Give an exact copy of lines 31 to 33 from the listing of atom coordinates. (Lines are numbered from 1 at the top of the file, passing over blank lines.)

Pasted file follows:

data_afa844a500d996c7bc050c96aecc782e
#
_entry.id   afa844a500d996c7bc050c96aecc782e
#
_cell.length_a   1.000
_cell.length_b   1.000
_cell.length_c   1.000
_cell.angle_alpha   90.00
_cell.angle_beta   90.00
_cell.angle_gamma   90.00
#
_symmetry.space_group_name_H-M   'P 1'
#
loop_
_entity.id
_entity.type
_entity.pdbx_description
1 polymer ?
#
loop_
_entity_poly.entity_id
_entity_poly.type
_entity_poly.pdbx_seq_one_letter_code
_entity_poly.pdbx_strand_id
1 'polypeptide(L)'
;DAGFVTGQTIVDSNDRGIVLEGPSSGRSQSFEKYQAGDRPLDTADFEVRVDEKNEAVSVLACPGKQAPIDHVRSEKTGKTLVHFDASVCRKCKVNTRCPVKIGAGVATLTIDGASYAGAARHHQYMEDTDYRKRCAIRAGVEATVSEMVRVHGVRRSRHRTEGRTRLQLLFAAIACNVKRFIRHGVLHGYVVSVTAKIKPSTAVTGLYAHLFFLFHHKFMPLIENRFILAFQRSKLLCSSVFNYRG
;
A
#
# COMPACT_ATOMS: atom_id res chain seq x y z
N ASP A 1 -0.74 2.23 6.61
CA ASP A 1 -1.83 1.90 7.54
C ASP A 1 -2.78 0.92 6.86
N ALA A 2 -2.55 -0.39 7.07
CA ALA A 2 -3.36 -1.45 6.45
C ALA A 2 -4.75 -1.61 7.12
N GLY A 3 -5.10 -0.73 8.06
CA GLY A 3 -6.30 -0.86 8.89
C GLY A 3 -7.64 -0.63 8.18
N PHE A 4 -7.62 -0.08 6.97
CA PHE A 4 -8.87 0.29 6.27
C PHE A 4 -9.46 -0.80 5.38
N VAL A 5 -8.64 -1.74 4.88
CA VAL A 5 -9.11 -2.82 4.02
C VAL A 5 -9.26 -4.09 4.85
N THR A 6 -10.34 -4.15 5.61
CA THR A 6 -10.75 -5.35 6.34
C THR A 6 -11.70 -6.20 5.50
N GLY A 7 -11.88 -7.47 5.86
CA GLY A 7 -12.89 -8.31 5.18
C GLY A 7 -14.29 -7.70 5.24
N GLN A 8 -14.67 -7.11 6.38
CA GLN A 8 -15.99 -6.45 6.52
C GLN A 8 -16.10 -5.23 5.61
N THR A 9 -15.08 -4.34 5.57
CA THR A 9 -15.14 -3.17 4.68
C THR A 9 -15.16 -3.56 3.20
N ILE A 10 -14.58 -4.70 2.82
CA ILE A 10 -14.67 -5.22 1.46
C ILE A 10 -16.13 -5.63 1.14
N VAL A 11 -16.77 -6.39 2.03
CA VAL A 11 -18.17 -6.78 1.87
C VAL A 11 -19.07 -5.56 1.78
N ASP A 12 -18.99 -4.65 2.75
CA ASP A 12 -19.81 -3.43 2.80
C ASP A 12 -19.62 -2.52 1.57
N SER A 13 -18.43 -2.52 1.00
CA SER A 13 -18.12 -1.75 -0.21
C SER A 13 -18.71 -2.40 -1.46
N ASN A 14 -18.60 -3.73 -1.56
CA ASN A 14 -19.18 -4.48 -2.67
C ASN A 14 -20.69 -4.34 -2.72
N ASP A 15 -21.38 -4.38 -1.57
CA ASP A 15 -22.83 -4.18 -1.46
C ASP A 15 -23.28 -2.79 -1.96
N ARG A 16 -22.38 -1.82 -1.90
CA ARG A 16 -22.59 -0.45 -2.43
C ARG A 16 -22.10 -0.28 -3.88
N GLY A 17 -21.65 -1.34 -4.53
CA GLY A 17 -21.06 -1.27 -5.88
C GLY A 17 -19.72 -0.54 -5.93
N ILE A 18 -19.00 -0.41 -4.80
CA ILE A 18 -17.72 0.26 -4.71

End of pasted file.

N ASP A 1 -0.74 2.23 6.61
CA ASP A 1 -1.83 1.90 7.54
C ASP A 1 -2.78 0.92 6.86